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FIRST COMMER. FIN. GROUP v. BAGHDOIAN

January 26, 1993

FIRST COMMERCIAL FINANCIAL GROUP, INC., Plaintiff,
v.
MICHAEL BAGHDOIAN, Defendant.



The opinion of the court was delivered by: CHARLES RONALD NORGLE, SR.

 ORDER

 On April 23, 1992, a three-member arbitration panel (the "Panel") of the National Futures Association ("NFA") awarded defendant Michael Baghdoian ("Baghdoian") $ 303,009 (the "Award") in response to Baghdoian's claim against plaintiff First Commercial Financial Group, Inc. ("First Commercial"). Pursuant to 28 U.S.C. § 636(b)(1), the court referred First Commercial's complaint to vacate the Award and Baghdoian's motion to confirm the Award to Magistrate Judge Edward A. Bobrick. The Magistrate Judge, after review of the record, issued on December 1, 1992 a 12-page Report and Recommendation (the "Report"). For the following reasons, the Report is adopted.

 FACTS

 First Commercial is a registered Futures Commission Merchant ("FCM") engaged in the business of purchasing and selling commodities futures contracts on behalf of public customers, some of whom are contacted through an introducing broker. International Futures Strategists ("IFS") was registered as such an introducing broker pursuant to the Commodity Exchange Act (the "CEA"), 7 U.S.C. § 1 et seq. In September, 1989, a branch manager of IFS contacted Baghdoian and represented that he had access to a system, developed through market research at First Commercial and IFS, for trading Standard & Poors 500 contracts. Baghdoian was told that this trading system predicted daily market movements and produced large profits, and after being assured that any initial funds invested would be secure, Baghdoian agreed to open an account with First Commercial.

 During his first month of trading, Baghdoian sustained significant losses to his account with First Commercial. On Friday, October 13, 1989, Baghdoian's account realized a loss of approximately $ 650,000. After making several payments to First Commercial to reduce the deficit on his account, Baghdoian filed a demand for arbitration before the NFA, which is a self-regulatory organization authorized to oversee members such as First Commercial and to resolve disputes through arbitration.

 Subsequent to the Panel's issuance of the Award, First Commercial filed a complaint to vacate the Award in the Circuit Court of Cook County, Illinois. The complaint to vacate alleged that the Panel exceeded its authority in administering the arbitration process and that the award was irrational and rewrote the contract between the parties. Baghdoian removed First Commercial's complaint to this court and subsequently filed a motion to confirm the arbitration award, claiming that the panel's decision was proper and correct.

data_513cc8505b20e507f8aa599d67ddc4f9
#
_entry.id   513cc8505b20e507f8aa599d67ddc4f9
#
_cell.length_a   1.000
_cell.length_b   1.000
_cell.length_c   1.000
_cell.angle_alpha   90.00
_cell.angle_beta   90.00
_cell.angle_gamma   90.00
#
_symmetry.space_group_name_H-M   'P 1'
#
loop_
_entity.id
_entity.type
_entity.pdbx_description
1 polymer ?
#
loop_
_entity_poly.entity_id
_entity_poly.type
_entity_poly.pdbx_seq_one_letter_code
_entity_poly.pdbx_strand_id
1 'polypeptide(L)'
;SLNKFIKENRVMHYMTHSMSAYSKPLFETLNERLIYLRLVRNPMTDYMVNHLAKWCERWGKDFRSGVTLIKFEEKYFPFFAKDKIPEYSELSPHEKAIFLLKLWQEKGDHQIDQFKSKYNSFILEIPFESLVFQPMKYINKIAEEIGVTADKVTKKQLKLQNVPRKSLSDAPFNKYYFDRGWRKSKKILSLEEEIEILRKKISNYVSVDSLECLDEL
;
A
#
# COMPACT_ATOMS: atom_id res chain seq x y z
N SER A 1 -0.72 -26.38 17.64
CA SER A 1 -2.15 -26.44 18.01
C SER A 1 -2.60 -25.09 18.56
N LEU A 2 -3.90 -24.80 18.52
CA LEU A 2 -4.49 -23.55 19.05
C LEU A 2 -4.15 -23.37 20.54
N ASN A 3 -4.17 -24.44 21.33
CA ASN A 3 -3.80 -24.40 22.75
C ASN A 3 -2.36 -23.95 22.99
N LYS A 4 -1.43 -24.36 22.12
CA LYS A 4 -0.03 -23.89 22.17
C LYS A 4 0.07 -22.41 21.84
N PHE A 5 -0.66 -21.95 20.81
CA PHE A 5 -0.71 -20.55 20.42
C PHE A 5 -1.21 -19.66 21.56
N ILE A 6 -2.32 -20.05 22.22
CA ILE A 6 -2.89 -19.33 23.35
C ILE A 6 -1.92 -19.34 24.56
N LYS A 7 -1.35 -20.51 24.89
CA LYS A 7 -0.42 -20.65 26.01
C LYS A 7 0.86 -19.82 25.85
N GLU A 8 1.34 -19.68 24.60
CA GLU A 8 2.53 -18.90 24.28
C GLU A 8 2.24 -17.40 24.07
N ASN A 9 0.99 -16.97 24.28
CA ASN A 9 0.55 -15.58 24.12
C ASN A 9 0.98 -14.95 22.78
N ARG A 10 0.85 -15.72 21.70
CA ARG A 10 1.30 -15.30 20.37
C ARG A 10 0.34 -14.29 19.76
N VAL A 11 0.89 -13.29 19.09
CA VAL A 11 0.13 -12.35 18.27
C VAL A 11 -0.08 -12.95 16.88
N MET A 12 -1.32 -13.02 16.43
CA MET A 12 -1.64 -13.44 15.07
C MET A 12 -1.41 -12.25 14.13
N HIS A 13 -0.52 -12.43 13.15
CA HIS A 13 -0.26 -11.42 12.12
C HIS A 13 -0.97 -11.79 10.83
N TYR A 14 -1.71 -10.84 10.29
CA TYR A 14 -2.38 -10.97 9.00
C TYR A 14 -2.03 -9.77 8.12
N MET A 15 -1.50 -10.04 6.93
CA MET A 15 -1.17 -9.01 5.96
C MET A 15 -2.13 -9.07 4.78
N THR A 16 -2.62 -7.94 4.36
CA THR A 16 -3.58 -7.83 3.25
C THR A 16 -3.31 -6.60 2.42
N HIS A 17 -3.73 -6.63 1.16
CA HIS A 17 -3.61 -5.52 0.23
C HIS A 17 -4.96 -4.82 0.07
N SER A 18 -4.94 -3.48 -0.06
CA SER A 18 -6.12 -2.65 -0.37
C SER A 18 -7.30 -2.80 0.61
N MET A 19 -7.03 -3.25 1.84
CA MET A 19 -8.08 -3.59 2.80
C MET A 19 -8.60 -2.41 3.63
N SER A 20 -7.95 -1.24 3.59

Magistrate Judge Bobrick recommended that the court grant Baghdoian's motion to confirm the arbitration award and dismiss First Commercial's complaint to vacate. Both parties have filed objections to the Report, First Commercial objecting to the dismissal of its complaint and Baghdoian objecting to the omission of an award of prejudgment interest. The court has completely reviewed the Report and the arguments of counsel on a de novo standard. 28 U.S.C. § 636(b)(1).

 DISCUSSION

 First Commercial's objections to the Report are premised on the Panel's interpretation of the customer contract between Baghdoian and First Commercial. Specifically, First Commercial claims that the Panel's award is contrary to the express terms of the customer contract, and therefore, the Panel failed to interpret that agreement. First Commercial acknowledges the uphill battle it faces in its efforts to overturn the Panel's award. See Chameleon Dental Prods., Inc. v. Jackson, 925 F.2d 223, 225 (7th Cir. 1991) ("the chances for a successful appeal of an arbitration award are not particularly good"). Under the Federal Arbitration Act (the "FAA"), the exclusive grounds for vacating an arbitration award are:

 (a) Where the award was procured by corruption, fraud, or undue means.

 (b) Where there was evident partiality or corruption in the arbitrators, or either of them.

 (c) Where the arbitrators were guilty of misconduct in refusing to postpone the hearing, upon sufficient cause shown, or in refusing to hear evidence pertinent and material to the controversy; or of any other misbehavior by which the rights of any party have been prejudiced.

 (d) Where the arbitrators exceeded their powers, or so imperfectly executed them that a mutual, final, and definite award upon the ...


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